What to do After a Data Breach?

Continental Finance understands the fear and worry that data breaches cause. You work hard to build your credit, maintain your finances, and pay your bills on time. Having your identity, your data, and your money compromised by cyber-thieves using loopholes in the system is scary.

But there’s a checklist of things you can do to be pro-active as well to help guard yourself against these data breaches after they happen. Our easy 5-step checklist is:

Step One, Monitor Your Credit Reports: The major credit reporting agencies (Equifax, Experian, and TransUnion) provide free credit reports once per year. They also are aware of major data breaches. So if you’ve checked your report in the past 12 months, place a fraud alert on your account and get a free credit report. If you’ve not checked in the past 12 months, now is the time to get that free report.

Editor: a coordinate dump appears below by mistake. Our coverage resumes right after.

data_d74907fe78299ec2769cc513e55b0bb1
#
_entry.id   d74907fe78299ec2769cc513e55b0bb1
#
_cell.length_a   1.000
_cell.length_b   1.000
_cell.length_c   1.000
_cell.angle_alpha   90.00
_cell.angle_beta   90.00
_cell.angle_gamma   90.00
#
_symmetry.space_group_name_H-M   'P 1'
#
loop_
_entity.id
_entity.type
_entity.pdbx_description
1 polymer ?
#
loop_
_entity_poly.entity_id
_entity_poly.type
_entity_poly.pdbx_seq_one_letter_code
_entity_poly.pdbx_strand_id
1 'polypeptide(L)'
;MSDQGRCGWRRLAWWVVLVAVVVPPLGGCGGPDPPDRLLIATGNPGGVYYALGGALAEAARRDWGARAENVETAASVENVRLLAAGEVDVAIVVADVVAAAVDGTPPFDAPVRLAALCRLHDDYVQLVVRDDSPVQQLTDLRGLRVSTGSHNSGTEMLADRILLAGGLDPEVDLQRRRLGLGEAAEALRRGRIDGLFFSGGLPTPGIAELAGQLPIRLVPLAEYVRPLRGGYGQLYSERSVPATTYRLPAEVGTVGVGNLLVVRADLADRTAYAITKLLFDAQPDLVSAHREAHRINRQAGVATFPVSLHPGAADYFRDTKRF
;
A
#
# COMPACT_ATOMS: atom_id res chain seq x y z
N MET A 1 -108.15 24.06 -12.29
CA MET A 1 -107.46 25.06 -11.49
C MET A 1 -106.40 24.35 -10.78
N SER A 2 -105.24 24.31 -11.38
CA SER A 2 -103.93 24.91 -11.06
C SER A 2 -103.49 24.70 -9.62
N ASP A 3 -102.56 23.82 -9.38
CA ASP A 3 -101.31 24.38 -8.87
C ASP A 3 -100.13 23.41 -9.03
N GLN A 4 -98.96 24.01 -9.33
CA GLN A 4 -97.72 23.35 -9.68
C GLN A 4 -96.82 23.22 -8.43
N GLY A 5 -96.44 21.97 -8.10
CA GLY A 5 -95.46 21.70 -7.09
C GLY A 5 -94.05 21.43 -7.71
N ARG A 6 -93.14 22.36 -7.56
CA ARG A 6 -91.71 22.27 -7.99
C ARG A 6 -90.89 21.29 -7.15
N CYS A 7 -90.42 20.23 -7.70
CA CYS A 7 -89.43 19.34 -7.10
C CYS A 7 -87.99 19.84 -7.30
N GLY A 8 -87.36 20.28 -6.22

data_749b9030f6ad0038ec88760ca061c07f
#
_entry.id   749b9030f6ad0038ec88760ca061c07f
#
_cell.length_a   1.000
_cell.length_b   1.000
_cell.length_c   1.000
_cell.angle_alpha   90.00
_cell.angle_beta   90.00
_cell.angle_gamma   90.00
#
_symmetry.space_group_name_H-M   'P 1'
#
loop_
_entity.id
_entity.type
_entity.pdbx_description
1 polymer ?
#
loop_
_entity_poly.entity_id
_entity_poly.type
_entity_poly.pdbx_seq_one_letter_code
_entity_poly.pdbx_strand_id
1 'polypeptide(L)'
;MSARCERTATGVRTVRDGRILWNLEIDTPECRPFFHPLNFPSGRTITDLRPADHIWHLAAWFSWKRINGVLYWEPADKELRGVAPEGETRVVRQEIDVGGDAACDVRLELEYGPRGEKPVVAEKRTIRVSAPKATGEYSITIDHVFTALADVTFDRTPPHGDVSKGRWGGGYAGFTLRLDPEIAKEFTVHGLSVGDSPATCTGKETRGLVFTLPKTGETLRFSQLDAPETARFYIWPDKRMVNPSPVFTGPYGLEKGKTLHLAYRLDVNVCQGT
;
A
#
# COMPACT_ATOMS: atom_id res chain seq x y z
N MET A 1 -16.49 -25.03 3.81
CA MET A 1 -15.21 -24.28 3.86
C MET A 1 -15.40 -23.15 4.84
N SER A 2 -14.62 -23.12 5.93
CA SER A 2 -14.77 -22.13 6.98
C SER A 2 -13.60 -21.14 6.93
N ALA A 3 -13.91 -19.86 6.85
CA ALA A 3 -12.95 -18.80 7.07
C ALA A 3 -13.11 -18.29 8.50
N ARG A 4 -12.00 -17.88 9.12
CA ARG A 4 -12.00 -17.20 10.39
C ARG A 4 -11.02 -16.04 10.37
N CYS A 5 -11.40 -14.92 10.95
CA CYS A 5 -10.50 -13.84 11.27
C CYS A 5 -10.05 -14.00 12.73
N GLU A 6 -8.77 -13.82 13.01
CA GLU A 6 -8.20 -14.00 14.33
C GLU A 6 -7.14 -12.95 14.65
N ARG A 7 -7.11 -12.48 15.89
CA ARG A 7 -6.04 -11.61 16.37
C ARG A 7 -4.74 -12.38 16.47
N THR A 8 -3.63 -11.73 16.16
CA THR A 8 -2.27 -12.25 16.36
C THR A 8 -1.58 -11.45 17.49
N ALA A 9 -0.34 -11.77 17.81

Step Two, Initiate a Credit Freeze: A credit freeze means the credit bureaus can’t release your credit report or any other information in your file without your authorization. This stops thieves cold.

Step Three, Consider Identity Theft Protection: You can take credit monitoring a step further by getting a credit monitoring service. These services give you alerts on inquiries about your personal information, like the kind of data taken in data breaches.

Step Four, Protect Your email: Your email address and password are black market and dark web currency for identity thieves. This is how cyber crimes happen. So be sure to change your password to enhance your security and make it harder for criminals to take your identity. Consider multiple factor authentication for your most often used accounts.